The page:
“I couldn’t go back to a workplace that looked down on family life”: Claire’s #FlexiMamas story
Welcome to #FlexiMamas, a series about barriers that working mums face. This edition features 33-year-old Claire, who is wife to Matthew and mum to 5 boys – Cameron (15), Harvey (12), Mckenzie (7), Caelan (5) and Cohen (3).
“Before I had my eldest son I was a college student, studying my A levels,” says Claire. “I was on the road to recovery from an eating disorder when I found out I was pregnant with my eldest son.
“I didn’t find employment until my second son was around one year old. I’d gone from a high-achieving late teen with a bright future to a single mummy of two children by the age of 21.
“Being a stay-at-home mum was killing me. I had to get out and find a job. As it was, I found an advert in the window of one of the leading high street banks. I applied, and low and behold, I got the job. This was to be my employment for the next 9 years.
“I worked in ‘the bank’ throughout all of my last three pregnancies. It wasn’t pretty – the company wasn’t very family-orientated and didn’t agree with me taking time off due to my children or my pregnancies.
“Of course, I didn’t want to return to work after my pregnancies, but needs must. When I was a single mum to my two eldest sons, I used childminders – who believe me, are worth their weight in gold.
“When it came to me returning to work after my third and fourth pregnancies, me and my husband just couldn’t justify paying for childcare for three or four children. Financially, there would be no point in us working. So myself and my husband juggled childcare between us. I worked 9-5 3-4 days a week and he worked early morning or late night shifts. We were like ships crossing in the night.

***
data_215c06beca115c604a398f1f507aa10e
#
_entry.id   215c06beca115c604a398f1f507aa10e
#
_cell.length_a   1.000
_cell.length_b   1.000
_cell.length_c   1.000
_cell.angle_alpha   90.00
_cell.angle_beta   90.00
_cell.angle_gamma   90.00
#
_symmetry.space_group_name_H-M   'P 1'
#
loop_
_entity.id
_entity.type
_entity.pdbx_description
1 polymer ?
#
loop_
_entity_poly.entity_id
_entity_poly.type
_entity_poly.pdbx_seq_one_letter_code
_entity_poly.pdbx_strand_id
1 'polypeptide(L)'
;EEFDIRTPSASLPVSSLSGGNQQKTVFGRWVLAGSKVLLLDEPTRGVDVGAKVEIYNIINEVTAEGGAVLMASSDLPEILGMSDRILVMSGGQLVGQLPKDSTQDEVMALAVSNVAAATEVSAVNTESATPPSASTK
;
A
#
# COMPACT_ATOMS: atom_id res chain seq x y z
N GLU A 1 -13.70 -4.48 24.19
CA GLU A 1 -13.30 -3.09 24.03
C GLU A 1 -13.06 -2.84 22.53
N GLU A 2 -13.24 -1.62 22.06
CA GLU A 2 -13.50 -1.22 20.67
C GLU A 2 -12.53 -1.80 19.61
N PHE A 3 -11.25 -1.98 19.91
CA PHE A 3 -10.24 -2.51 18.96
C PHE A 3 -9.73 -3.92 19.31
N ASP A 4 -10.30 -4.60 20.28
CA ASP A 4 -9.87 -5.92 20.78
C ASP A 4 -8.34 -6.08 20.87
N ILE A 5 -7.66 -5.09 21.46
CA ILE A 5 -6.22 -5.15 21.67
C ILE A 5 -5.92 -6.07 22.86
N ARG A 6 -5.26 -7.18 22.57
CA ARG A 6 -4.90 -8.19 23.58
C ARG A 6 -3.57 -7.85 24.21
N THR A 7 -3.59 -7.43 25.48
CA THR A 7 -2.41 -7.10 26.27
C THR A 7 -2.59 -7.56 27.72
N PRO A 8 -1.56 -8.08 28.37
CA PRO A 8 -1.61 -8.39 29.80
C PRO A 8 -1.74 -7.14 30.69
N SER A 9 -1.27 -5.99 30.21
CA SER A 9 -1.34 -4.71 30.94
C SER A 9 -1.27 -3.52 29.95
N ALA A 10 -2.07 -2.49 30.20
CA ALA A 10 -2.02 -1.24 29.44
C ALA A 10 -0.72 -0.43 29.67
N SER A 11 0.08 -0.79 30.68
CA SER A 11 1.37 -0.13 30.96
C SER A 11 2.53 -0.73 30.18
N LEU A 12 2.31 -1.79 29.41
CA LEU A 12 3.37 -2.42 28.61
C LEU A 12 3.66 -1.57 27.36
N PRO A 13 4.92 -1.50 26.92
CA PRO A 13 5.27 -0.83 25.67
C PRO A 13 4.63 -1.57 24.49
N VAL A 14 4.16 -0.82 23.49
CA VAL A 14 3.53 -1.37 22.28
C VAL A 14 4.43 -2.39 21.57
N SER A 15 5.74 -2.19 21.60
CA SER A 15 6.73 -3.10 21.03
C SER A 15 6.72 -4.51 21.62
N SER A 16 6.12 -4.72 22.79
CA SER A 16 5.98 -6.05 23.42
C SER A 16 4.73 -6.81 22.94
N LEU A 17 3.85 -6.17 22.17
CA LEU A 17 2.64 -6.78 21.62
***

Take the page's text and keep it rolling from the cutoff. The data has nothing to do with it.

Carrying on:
“When I was pregnant with my third son, I was training towards a promotion in ‘the bank’. Upon my return I was told that to continue with the promotion I’d have to work full-time hours or be demoted and come back part time. Obviously full time wasn’t viable, so I had to take a pay cut and return on part time hours.
“During my maternity leave with my fourth son, I did some training to become a childminder. I gained the qualification and my OFSTED registration. Again, after maternity I went back to the bank as I didn’t feel confident enough to go self employed.
“I fell pregnant with my fifth son. Needless to say, my manager wasn’t happy in the slightest. I had to take some time off due to illness relating to my pregnancy. I was called into the office more times than I can remember due to my attendance. I was put on cautions which caused me no end of stress. I needed my job for my family’s well-being.
“During my maternity leave with my fifth son, again I used the time to study and I gained a diploma in childcare and young people’s services.
“I had made the choice that I needed a career change not only for myself but for my family. I couldn’t go back to a workplace that looked down on family life. That didn’t understand my role as a mum.
“I bit the bullet and went self-employed as an OFSTED-registered childminder. This way I could be at home for my family, work from home, earning a living and I was the one offering the childcare, giving children and families a safe home-from-home learning environment.
“I am working for myself, with no one to stop my career progression, and no one telling me that I can’t do it because I’m a mum and can’t work certain hours.
“I think the single biggest thing that could help mothers who want to work is for the employers to understand and respect a role of a mother – a mother can have a job, but she also has responsibilities at home. There should be contracts for working mums that can give them work and family life balance.”
You can find out more about Claire on her blog, or on her social channels:
Do you have a story about struggling to find flexible working – or a story about how you made flexible working work for you? Email firstname.lastname@example.org.